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An unusual hybrid work of self-help, business and narrative nonfiction.
Former Washington Post reporter Murphy (In a Time of War: The Proud and Perilous Journey of West Point's Class of 2002, 2008) admits to his failed attempts to start businesses, but his fascination with entrepreneurship led him to learn more by researching this book. The author focuses on three students who graduated from Harvard Business School in the late '90s. The chapters alternate between the corporate start-up sagas of Marla Malcolm Beck, Marc Cenedella and Chris Michel on one hand, and each of the ten rules mentioned in the book's subtitle on the other. Murphy's explication of the rules is detailed and clear, although at times painfully obvious to the point of cliché. The journalism behind the author's entrepreneurial profiles is strong, however, and the narrative chapters are compelling even though none of the featured businesspeople is famous, and their businesses, some of which they later sold, are known more to niche consumers than to a widespread audience. The degree of cooperation Murphy received from his subjects—as well as their classmates, professors, business partners and employees—is astounding, and greatly enriches the book.Most of the HBS classmates of the three leading characters did not follow the entrepreneurial path, causing the author to wonder about the specific qualities that made Beck, Cenedella and Michel stand out from the pack. Murphy digs deep into the minds and documents of the three protagonists to delineate the lessons they learned as they launched and nurtured their companies. The author then translates the lessons into a didactic context for readers who want to start enterprises based on HBS teachings.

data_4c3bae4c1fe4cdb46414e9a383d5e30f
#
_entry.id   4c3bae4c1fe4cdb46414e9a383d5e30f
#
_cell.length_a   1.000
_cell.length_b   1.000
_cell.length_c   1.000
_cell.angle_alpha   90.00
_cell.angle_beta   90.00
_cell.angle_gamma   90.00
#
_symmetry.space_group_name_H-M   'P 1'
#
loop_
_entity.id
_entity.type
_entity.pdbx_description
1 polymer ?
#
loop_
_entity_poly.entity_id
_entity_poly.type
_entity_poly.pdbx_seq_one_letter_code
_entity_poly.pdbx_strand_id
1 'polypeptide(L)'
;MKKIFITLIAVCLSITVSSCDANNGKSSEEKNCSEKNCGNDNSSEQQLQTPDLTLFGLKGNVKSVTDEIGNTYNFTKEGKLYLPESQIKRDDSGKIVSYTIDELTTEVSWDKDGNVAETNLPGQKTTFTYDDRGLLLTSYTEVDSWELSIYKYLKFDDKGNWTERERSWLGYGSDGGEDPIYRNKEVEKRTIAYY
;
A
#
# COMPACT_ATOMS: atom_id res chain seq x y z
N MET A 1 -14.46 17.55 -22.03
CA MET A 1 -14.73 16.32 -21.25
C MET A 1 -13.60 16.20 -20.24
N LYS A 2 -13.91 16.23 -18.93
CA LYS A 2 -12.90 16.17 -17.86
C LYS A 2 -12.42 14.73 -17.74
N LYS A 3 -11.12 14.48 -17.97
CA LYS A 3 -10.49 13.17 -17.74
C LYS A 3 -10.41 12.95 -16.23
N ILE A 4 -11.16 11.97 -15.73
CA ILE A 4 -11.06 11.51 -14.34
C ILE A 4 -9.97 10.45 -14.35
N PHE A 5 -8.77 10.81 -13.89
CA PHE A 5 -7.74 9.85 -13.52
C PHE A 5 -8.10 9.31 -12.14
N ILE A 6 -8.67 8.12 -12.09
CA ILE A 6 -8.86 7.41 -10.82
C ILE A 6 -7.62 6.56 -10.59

Worth digesting, whether the reader relies on it for self-help purposes or merely for nonfiction entertainment.